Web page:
"That may have served you in the past," I retorted. "But there are more expeditions in the field every year. Face it, Emerson. You must apologize to M. Maspero if you hope to get"
"Apologize be damned!" Emerson slammed his cup into the saucer. It was the third cup he had cracked that week. "Maspero was in the wrong. He was the only one with the authority to stop Davis wrecking that bloody tomb, and he bloody well refused to exert it."
Despite the bad language and the sheer volume of his reverberant baritone voice, I thought I detected the faintest tone of wavering. I recognized that tone. Emerson had had second thoughts but was too stubborn to back down. He wanted me to bully him into doing so. I therefore obliged him.
"That may be so, Emerson, but it is water over the dam. Do you intend to sit here in Kent all winter sulking like Achilles in his tent? What about the rest of us? Its all very well for David; I am sure he would prefer to remain in England with his betrothed, but will you condemn Ramsesto say nothing of me and Nefretto boredom and inactivity?"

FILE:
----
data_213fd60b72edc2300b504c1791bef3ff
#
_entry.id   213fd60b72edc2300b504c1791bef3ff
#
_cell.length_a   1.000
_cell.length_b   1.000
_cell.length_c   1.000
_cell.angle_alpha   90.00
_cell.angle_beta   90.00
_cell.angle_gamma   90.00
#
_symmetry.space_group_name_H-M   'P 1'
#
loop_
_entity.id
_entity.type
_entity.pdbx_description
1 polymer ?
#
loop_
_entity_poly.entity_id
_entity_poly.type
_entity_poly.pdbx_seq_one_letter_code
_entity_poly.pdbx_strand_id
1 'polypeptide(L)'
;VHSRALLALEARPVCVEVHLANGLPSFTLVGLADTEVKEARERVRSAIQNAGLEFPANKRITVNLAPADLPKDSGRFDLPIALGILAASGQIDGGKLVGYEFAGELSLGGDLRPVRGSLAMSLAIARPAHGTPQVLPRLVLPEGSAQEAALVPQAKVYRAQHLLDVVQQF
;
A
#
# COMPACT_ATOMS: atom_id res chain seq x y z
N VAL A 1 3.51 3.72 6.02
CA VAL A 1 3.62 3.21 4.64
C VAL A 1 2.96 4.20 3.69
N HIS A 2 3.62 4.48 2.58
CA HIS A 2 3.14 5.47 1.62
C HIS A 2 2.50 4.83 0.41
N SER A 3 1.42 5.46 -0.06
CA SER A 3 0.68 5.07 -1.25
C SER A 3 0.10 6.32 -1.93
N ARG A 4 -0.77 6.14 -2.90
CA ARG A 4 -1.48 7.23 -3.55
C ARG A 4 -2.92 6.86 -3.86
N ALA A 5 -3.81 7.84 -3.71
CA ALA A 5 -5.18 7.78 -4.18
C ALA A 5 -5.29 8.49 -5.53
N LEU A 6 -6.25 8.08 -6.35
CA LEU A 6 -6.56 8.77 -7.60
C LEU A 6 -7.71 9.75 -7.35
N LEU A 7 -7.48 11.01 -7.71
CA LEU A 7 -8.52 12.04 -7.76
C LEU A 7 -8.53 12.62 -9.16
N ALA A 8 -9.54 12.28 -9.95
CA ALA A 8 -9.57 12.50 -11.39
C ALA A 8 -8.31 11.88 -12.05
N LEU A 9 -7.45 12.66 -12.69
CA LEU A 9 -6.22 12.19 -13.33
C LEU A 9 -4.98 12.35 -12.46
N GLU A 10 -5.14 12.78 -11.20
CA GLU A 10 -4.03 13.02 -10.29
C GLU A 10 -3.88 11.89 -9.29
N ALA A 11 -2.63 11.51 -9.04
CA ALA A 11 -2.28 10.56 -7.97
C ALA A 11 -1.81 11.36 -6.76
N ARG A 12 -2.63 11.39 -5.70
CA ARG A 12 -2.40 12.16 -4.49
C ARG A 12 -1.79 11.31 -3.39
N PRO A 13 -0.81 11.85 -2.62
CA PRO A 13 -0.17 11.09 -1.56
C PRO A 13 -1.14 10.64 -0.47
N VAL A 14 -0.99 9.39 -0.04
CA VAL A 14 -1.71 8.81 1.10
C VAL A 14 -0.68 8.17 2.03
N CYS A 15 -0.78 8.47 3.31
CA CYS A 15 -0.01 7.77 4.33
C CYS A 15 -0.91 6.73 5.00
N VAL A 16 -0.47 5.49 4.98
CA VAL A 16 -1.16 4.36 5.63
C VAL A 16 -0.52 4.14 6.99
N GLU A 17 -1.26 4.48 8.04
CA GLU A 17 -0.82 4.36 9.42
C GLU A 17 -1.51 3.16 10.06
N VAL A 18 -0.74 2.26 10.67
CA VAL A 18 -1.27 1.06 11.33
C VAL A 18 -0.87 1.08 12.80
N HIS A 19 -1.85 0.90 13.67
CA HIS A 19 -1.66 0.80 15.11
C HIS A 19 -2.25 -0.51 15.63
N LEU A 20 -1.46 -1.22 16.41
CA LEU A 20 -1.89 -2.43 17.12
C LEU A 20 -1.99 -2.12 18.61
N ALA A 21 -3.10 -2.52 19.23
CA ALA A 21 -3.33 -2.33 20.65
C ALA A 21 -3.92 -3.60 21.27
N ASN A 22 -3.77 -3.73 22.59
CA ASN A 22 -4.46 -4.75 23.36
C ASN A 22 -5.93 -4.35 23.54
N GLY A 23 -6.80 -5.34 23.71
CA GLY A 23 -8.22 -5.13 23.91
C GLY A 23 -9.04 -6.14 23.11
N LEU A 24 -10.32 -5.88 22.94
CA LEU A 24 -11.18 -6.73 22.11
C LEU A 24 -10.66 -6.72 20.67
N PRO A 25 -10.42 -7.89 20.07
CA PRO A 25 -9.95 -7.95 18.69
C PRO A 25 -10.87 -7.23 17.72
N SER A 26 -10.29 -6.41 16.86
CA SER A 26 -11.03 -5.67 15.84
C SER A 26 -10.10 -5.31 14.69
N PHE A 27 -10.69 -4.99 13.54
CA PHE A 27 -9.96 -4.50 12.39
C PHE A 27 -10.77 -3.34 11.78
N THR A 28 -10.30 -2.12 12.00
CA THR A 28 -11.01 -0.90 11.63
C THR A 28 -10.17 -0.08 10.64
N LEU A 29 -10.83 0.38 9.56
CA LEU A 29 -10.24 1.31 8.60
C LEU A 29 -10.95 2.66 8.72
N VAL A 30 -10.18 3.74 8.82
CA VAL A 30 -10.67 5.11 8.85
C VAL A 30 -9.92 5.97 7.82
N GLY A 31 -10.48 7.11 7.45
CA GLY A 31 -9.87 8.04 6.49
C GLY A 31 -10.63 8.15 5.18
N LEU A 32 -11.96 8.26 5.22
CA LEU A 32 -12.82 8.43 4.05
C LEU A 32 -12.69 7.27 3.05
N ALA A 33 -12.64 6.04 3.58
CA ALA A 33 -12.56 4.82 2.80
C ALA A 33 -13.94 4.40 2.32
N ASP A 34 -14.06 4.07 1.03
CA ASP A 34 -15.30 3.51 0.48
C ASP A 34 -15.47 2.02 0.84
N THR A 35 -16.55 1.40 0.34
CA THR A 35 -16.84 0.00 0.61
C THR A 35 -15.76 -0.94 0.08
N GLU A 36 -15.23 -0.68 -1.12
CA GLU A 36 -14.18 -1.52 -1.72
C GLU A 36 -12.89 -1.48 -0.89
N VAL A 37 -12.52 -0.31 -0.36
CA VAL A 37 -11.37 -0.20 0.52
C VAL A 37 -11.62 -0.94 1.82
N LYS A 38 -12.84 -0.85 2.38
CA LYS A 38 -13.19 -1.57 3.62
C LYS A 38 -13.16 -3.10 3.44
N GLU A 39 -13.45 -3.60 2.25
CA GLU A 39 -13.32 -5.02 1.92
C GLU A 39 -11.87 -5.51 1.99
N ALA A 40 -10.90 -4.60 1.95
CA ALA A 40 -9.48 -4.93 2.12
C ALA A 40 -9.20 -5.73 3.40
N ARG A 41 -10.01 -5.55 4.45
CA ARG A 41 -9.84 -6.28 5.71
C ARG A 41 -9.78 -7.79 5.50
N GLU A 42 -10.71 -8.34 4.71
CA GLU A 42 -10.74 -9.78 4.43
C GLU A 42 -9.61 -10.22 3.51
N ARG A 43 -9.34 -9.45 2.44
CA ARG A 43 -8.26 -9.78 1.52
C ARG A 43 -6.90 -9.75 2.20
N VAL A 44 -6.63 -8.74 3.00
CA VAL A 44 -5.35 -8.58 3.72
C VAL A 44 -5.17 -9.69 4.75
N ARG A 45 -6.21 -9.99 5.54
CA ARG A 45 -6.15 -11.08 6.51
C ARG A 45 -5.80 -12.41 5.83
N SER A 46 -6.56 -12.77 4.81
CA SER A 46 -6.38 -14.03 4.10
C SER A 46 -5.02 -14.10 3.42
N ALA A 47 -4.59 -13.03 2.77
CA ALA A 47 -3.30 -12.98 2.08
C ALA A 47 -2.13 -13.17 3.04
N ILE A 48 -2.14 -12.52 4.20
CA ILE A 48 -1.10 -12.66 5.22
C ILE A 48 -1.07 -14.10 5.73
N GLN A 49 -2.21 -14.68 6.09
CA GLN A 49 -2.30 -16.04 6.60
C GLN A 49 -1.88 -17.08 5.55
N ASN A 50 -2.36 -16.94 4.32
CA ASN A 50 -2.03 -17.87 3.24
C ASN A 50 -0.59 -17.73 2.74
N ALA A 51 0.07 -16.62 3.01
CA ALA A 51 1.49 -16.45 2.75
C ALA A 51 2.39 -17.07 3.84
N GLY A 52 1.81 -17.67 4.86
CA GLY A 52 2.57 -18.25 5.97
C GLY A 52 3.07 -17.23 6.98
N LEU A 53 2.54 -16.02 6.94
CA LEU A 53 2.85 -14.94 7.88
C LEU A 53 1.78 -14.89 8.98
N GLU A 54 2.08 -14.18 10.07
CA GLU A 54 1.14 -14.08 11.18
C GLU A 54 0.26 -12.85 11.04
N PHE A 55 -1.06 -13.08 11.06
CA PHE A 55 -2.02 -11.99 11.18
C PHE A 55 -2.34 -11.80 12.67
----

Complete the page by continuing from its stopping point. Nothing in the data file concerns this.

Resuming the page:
Ramses put his cup down and cleared his throat. "Uhexcuse me"
Emerson cut him short with an impetuous gesture. A benevolent smile wreathed his well-cut lips. "Say no more, my boy. Your mother is right to remind me that I have obligations to others, obligations for which I will sacrifice my own principles. What would be your choice for this season, Ramses? Amarna? Beni Hassan? I will leave it to you to decide."
He took out his pipe, looking very pleased with himselfas well he might. I had given him the excuse for which he yearned. It was what I had intended to do, but a certain degree of exasperation prompted me to reply before Ramses could do so.
"I believe the Germans have applied for Amarna, Emerson. Why cannot we return to Thebes, where we have a comfortable house and many friends?"
From Guardian of the Horizon, pages 1-8, by Elizabeth Peters. HarperCollins Publishers. Used by permission.
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